A friend mentioned a conversation she overheard today outside school between a wanna-be realtor mom and a realtor mom : the realtor was telling the wannabe that she has not sold anything in the last six months.

    Another friend has had her house on the market since April and no takers yet at the wishing price. That house would have gone in two weeks only a year ago.

    I have no idea how this story is going to play out, if there are going to be bailouts or no bailouts, or how much prices are going to drop. But I do know that the cracks began to show in late June. And that NO ONE is calling it a bubble in the media. Not yet. The day I see the word “bubble” in the cover of the WSJ, that’s the day I go shopping. In the meantime, our rental is just fine.

    1. “Small dogs go missing in upscale California towns as Realtors resort to barbecuing Shih-Tzus and Morkies gaucho-style as housing market nosedives into a dark abyss…”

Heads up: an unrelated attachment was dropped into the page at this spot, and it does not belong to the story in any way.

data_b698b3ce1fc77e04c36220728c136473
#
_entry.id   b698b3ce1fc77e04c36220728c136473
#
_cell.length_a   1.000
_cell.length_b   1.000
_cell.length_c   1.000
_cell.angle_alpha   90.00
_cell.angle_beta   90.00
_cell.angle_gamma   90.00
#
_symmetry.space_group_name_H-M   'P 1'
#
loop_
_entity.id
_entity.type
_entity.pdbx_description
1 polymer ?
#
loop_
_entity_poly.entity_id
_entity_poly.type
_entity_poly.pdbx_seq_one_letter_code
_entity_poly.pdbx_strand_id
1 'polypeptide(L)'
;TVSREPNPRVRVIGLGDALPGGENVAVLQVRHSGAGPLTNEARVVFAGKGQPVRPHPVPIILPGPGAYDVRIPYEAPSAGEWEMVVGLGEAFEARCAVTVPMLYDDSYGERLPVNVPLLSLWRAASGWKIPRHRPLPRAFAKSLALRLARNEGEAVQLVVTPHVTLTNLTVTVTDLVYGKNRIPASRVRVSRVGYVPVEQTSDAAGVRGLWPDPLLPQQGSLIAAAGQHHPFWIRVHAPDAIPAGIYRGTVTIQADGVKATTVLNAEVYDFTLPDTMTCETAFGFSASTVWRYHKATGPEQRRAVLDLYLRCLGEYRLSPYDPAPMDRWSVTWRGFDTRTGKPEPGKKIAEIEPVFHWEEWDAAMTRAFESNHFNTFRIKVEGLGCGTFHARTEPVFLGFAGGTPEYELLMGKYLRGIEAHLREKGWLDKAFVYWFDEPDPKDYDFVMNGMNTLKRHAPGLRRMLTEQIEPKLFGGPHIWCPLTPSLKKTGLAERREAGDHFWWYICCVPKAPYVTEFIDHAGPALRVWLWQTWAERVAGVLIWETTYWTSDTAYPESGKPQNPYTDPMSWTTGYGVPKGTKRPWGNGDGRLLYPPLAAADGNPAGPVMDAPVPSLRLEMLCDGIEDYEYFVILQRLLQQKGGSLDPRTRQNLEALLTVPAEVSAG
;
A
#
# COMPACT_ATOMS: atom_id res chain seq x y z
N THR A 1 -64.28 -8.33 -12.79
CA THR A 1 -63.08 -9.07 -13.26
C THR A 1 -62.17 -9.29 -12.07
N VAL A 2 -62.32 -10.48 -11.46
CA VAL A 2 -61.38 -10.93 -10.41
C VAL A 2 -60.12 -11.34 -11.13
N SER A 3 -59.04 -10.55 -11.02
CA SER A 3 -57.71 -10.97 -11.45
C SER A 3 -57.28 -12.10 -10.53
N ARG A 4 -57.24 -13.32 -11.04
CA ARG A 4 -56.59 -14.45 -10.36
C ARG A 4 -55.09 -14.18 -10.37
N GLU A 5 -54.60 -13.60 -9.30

1. “…gaucho-style….”

        I visualize a yapper rotating over a fire on the high plains of a suburban soccer field…..

        Thanks for the belly laugh.

    2. ‘The day I see the word “bubble” in the cover of the WSJ, that’s the day I go shopping.’

      Try not to catch yourself a falling knife. Once everyone knows there is a collapsing bubble, it normally takes years to bottom out.

      1. Window shopping is good. Just go get the free cookies and enjoy some realtor babble. When the realtors stop offering snacks at open houses is when you may want to dive in

      2. I agree with your argument in theory. Reality is complicated by timing the bottom then competing with flippers.

        1. Clarification: Professor Bear’s falling knife argument. Previous comment didn’t nest where I thought it would.

          1. It’s also complicated by bailouts. Lots of posters on this board were predicting affordable prices by 2013, about the time the Bernanke housing bailout sent prices skyward once again.

  6. I guess the self-driving car craze will have to remain on hold until the next time central banks loan out money for free (ZIRP) or less (NIRP).

    1. Technology Intelligence